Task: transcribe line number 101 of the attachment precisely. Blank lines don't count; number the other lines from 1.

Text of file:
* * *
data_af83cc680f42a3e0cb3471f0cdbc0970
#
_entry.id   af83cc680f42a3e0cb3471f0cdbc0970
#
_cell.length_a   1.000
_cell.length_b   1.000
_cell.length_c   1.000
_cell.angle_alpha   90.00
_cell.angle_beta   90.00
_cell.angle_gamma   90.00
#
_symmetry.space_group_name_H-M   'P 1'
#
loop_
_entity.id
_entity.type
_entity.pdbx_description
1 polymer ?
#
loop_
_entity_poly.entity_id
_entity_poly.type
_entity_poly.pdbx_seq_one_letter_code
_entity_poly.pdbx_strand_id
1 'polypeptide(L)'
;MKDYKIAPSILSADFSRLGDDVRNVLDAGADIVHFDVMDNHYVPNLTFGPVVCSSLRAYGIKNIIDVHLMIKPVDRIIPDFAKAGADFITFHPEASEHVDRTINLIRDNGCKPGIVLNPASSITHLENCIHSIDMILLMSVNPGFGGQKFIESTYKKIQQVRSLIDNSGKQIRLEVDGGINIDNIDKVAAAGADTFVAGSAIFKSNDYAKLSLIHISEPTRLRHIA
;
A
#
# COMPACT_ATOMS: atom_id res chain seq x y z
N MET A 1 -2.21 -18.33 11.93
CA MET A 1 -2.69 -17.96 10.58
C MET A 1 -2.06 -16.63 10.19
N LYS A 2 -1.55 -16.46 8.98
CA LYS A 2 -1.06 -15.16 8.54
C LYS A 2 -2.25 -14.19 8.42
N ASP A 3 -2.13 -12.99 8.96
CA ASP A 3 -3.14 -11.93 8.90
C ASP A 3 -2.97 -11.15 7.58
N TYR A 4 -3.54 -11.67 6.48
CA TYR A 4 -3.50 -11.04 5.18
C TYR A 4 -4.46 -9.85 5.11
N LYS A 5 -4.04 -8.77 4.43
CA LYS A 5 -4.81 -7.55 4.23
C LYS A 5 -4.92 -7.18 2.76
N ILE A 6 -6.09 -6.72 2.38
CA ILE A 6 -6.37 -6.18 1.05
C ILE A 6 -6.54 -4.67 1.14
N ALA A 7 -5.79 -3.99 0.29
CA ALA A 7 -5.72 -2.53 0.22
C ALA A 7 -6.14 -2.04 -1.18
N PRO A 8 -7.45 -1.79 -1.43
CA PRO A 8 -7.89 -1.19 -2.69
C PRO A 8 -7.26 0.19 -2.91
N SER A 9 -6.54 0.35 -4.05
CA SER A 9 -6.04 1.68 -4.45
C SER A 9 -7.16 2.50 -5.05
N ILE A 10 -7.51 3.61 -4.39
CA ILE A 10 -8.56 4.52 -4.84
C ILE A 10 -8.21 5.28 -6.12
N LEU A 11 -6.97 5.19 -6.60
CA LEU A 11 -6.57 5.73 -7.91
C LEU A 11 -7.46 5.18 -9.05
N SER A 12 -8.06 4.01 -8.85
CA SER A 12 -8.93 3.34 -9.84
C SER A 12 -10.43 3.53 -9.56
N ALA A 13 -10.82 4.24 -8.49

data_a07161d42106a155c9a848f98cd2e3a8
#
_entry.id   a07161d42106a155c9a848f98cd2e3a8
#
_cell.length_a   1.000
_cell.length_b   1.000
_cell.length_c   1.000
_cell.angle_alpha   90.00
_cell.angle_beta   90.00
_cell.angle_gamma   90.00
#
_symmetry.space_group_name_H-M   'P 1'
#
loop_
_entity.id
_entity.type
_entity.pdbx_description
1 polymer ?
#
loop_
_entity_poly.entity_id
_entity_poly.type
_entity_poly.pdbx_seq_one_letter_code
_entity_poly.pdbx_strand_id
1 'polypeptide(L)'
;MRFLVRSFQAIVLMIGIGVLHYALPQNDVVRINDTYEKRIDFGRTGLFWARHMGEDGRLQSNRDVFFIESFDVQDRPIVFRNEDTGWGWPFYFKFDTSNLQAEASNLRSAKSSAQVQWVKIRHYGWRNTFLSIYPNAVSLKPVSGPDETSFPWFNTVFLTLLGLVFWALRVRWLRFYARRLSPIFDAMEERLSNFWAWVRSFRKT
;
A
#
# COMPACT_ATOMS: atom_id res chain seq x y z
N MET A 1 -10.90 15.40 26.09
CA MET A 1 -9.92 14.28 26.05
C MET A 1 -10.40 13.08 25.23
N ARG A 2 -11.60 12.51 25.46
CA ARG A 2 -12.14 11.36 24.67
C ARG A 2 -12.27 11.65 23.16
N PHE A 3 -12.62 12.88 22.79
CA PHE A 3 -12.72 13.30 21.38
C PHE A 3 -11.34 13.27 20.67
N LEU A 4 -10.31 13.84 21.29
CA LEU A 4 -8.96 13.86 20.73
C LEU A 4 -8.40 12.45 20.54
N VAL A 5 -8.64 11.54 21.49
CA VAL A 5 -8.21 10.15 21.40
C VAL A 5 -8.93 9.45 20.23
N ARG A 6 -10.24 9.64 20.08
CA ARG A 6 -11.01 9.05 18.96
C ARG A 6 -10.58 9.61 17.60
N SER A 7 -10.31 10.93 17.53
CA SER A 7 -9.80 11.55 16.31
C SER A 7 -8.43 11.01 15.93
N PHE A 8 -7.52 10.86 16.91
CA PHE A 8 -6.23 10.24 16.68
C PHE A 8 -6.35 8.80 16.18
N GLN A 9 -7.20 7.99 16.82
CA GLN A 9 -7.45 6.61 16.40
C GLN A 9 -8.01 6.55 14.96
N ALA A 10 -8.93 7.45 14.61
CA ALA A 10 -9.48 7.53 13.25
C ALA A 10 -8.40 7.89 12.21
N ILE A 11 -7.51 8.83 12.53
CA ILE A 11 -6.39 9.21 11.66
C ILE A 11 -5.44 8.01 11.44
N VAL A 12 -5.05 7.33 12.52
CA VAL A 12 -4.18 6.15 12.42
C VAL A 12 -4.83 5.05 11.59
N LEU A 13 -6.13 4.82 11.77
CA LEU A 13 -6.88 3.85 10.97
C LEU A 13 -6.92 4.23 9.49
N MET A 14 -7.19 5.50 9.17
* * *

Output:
N ARG A 2 -11.60 12.51 25.46